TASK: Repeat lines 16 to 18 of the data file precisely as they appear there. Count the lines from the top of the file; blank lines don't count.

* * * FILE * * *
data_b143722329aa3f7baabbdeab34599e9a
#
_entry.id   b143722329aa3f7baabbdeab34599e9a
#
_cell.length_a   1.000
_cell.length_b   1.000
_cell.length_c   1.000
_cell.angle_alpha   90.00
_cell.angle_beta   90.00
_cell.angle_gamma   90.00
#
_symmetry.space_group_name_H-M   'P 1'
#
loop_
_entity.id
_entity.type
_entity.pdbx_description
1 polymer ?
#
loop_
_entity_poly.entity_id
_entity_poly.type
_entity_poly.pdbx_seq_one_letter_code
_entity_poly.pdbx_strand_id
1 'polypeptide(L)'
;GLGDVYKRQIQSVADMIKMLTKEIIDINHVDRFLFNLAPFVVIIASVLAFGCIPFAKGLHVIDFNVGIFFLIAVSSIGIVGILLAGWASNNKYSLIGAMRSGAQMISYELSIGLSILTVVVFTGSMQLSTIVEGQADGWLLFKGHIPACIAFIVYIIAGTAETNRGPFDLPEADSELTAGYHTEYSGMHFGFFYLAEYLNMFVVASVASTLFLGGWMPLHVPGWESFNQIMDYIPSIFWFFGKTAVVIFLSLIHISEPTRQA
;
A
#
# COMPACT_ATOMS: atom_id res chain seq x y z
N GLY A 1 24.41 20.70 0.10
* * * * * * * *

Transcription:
_entity.type
_entity.pdbx_description
1 polymer ?